GOOGLE has produced a form that Europeans can use to request the infamously tricky "right to be forgotten".
Google said that this is an early attempt to comply with the European Court of Justice decision, and one that it expects to work on with data protection authorities over time.
"In implementing this decision, we will assess each individual request and attempt to balance the privacy rights of the individual with the public's right to know and distribute information," it said.
"When evaluating your request, we will look at whether the results include outdated information about you, as well as whether there's a public interest in the information - for example, information about financial scams, professional malpractice, criminal convictions, or public conduct of government officials."
Users that want to be stripped from Google will have to provide some information and at least one kind of photo ID. Photo ID is needed to help Google make sure that applications are not fraudulent. Only Europeans can apply, it is free to apply, and Google said that it will do what it can on a case to case basis.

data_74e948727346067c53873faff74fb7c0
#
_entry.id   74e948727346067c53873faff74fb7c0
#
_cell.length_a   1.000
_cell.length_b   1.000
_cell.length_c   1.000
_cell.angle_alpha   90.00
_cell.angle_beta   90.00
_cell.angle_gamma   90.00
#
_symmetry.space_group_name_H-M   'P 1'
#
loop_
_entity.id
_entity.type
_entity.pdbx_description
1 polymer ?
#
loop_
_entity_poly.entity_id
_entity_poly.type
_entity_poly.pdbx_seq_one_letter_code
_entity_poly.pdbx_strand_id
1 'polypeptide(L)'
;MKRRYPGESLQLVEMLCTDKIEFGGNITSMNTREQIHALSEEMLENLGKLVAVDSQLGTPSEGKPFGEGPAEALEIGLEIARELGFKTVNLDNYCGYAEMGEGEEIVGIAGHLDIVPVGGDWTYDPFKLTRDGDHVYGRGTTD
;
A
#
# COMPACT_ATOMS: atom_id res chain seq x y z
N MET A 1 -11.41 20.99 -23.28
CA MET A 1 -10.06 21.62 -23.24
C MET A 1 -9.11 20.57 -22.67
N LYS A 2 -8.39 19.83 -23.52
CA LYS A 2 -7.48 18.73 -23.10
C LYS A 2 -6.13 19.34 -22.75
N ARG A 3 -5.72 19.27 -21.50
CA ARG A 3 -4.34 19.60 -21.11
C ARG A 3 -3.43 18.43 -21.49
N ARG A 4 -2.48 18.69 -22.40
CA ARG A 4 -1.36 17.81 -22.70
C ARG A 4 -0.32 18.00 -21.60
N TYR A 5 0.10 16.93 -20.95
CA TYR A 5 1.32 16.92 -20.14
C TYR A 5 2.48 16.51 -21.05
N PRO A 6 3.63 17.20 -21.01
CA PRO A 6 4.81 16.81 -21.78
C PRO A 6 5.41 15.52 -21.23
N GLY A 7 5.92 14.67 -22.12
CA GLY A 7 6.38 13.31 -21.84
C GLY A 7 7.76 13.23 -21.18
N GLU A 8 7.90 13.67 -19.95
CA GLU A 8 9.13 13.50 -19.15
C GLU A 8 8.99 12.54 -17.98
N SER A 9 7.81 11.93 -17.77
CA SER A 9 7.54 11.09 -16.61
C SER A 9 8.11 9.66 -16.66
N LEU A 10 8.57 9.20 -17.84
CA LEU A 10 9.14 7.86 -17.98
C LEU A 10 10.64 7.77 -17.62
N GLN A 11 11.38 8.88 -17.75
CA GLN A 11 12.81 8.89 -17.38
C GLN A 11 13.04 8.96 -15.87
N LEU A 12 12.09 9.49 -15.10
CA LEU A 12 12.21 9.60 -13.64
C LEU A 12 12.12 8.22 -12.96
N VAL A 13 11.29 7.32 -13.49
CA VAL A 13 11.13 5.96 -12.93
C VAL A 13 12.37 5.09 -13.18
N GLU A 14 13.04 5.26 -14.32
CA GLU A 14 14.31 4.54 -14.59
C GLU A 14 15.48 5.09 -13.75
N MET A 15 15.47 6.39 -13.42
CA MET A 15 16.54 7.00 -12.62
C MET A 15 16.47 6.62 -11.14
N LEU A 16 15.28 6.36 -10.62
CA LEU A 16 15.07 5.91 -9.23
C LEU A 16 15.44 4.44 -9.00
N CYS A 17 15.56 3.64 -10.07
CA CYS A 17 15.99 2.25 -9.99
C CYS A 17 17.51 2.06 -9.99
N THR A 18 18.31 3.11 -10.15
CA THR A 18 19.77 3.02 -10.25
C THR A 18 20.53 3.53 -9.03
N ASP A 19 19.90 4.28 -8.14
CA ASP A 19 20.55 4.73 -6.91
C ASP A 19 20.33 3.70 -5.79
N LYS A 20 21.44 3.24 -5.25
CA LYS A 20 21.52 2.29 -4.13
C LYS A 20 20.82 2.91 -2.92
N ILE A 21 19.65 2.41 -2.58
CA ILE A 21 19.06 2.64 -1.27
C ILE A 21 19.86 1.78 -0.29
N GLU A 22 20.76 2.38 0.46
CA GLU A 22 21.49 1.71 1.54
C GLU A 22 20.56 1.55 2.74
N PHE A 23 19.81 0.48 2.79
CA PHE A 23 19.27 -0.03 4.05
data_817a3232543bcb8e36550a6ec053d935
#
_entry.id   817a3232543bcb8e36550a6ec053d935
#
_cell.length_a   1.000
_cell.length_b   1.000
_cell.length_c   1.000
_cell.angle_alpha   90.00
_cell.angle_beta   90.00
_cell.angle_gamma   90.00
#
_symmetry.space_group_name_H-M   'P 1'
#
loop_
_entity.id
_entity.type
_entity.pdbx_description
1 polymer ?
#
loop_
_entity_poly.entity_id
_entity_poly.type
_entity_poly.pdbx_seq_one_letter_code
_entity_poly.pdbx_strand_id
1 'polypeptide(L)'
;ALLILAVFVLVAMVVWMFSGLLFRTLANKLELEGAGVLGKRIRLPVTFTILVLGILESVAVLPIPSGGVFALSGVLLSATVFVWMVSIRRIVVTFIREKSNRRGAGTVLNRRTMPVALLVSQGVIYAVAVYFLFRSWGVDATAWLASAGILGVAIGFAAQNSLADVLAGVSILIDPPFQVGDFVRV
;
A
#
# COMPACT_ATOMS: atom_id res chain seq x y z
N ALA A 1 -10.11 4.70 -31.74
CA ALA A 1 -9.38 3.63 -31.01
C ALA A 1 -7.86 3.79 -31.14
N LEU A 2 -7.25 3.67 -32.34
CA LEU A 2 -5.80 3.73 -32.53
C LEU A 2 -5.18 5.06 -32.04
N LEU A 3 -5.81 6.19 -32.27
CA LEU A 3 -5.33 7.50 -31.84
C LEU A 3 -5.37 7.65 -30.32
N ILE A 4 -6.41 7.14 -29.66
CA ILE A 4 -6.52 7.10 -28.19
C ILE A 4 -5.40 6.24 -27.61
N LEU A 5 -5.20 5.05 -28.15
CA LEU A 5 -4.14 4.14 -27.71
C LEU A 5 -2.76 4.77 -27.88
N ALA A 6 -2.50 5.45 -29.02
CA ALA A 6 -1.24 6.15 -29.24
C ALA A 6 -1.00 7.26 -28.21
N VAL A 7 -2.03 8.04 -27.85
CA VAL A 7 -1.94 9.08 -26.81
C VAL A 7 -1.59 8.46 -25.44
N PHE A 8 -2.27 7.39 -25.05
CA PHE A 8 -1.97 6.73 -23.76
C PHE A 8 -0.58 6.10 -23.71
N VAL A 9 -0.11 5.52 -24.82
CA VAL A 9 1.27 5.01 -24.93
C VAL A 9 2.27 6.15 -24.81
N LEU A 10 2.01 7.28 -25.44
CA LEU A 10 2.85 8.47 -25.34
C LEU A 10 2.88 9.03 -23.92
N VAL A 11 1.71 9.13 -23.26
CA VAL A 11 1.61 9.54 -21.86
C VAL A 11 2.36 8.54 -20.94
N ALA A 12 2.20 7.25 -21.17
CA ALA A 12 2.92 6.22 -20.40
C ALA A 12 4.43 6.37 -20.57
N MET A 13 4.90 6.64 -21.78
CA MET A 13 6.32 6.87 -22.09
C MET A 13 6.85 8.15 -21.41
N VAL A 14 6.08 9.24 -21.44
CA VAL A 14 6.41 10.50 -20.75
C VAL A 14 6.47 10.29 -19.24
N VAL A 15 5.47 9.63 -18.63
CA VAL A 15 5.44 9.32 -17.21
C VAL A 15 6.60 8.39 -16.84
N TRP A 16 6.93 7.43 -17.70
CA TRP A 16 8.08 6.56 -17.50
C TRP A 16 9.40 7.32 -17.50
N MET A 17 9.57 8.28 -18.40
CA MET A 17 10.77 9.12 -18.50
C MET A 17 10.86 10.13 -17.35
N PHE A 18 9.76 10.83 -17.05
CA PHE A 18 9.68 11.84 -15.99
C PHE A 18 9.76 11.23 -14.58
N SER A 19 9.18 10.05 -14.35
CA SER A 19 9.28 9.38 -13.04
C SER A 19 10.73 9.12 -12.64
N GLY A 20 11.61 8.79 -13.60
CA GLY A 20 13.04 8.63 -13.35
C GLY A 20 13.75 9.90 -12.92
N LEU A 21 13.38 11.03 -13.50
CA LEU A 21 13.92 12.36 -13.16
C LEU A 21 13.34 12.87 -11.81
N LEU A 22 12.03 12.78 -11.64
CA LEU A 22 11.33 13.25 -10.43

Users are expected to put in their name and the links that they would like to be removed from internet search results, and there is room for more than one link. Spouses or legal representatives can also apply to have links removed.
Google has apparently reluctantly reacted to the European decision and has at various times said that it will be rather difficult to manage. As soon as the "right to be forgotten" was announced, the internet search firm received 'over 1,000' demands. µ
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